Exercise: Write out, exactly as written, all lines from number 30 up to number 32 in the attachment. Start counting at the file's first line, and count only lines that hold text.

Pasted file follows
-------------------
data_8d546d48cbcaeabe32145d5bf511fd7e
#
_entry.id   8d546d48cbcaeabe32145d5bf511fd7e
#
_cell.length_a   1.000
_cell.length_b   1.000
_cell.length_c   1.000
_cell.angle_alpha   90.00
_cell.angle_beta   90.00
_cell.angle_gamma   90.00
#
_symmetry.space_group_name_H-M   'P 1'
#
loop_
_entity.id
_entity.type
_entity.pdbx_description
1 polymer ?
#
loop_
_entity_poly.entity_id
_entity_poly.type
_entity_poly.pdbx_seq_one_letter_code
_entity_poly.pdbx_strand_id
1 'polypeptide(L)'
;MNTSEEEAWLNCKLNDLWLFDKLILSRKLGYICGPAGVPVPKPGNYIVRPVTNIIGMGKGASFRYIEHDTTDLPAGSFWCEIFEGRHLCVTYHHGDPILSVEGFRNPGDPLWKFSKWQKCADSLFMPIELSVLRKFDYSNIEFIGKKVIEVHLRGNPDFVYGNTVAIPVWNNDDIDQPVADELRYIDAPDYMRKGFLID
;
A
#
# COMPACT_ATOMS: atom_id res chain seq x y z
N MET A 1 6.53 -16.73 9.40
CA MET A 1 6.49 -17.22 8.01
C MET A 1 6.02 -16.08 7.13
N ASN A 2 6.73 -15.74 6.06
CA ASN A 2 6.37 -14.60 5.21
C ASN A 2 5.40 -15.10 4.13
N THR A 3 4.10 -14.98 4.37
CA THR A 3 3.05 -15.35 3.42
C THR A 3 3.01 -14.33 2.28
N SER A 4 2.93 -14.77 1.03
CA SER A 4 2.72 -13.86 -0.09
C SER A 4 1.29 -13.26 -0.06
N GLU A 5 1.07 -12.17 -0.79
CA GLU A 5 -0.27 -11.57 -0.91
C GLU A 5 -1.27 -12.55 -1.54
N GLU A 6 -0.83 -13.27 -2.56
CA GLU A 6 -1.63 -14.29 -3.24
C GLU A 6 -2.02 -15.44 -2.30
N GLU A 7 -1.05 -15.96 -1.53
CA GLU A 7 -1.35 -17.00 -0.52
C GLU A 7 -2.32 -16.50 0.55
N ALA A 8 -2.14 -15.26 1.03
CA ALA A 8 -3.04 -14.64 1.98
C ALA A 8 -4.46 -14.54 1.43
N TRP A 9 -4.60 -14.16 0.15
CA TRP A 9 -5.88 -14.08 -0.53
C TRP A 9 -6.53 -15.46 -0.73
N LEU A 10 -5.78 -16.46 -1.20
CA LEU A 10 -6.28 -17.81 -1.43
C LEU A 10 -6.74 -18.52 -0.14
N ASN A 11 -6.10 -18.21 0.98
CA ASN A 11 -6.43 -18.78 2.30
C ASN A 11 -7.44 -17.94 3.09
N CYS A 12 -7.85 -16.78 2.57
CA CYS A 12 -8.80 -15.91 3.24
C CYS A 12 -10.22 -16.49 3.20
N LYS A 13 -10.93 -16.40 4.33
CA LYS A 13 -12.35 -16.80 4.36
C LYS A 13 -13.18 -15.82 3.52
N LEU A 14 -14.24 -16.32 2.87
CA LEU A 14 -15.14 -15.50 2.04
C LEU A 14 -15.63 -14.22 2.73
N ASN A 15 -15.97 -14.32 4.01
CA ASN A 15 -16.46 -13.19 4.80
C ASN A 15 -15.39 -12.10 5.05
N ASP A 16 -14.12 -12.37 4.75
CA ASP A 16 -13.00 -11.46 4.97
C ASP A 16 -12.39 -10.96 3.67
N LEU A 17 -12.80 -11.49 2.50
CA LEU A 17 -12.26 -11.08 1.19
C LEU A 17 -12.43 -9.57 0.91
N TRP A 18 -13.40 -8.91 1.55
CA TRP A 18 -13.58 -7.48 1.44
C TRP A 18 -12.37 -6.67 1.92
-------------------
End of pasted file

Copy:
# COMPACT_ATOMS: atom_id res chain seq x y z
N MET A 1 6.53 -16.73 9.40
CA MET A 1 6.49 -17.22 8.01